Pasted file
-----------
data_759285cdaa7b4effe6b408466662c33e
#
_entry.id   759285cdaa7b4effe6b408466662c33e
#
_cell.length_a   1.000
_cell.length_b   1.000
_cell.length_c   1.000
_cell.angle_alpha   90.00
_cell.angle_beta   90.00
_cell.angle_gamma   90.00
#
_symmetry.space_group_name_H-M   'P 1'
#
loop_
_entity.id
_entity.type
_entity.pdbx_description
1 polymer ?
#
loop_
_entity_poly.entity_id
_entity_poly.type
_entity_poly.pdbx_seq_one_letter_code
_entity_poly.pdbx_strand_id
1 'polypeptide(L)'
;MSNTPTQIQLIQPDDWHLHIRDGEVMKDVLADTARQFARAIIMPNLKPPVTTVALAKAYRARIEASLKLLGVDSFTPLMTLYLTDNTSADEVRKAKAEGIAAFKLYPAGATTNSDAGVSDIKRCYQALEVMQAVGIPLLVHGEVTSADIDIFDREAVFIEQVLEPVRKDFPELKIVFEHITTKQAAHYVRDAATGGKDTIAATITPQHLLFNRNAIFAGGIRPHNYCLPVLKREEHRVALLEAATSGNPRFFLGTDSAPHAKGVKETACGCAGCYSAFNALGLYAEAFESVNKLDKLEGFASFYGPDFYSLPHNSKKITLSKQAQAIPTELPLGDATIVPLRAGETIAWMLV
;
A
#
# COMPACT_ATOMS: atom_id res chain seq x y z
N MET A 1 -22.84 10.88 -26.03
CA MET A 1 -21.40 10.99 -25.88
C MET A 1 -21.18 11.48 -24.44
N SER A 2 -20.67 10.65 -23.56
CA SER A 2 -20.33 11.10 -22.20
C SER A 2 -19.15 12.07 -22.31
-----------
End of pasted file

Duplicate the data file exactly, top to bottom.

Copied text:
data_759285cdaa7b4effe6b408466662c33e
#
_entry.id   759285cdaa7b4effe6b408466662c33e
#
_cell.length_a   1.000
_cell.length_b   1.000
_cell.length_c   1.000
_cell.angle_alpha   90.00
_cell.angle_beta   90.00
_cell.angle_gamma   90.00
#
_symmetry.space_group_name_H-M   'P 1'
#
loop_
_entity.id
_entity.type
_entity.pdbx_description
1 polymer ?
#
loop_
_entity_poly.entity_id
_entity_poly.type
_entity_poly.pdbx_seq_one_letter_code
_entity_poly.pdbx_strand_id
1 'polypeptide(L)'
;MSNTPTQIQLIQPDDWHLHIRDGEVMKDVLADTARQFARAIIMPNLKPPVTTVALAKAYRARIEASLKLLGVDSFTPLMTLYLTDNTSADEVRKAKAEGIAAFKLYPAGATTNSDAGVSDIKRCYQALEVMQAVGIPLLVHGEVTSADIDIFDREAVFIEQVLEPVRKDFPELKIVFEHITTKQAAHYVRDAATGGKDTIAATITPQHLLFNRNAIFAGGIRPHNYCLPVLKREEHRVALLEAATSGNPRFFLGTDSAPHAKGVKETACGCAGCYSAFNALGLYAEAFESVNKLDKLEGFASFYGPDFYSLPHNSKKITLSKQAQAIPTELPLGDATIVPLRAGETIAWMLV
;
A
#
# COMPACT_ATOMS: atom_id res chain seq x y z
N MET A 1 -22.84 10.88 -26.03
CA MET A 1 -21.40 10.99 -25.88
C MET A 1 -21.18 11.48 -24.44
N SER A 2 -20.67 10.65 -23.56
CA SER A 2 -20.33 11.10 -22.20
C SER A 2 -19.15 12.07 -22.31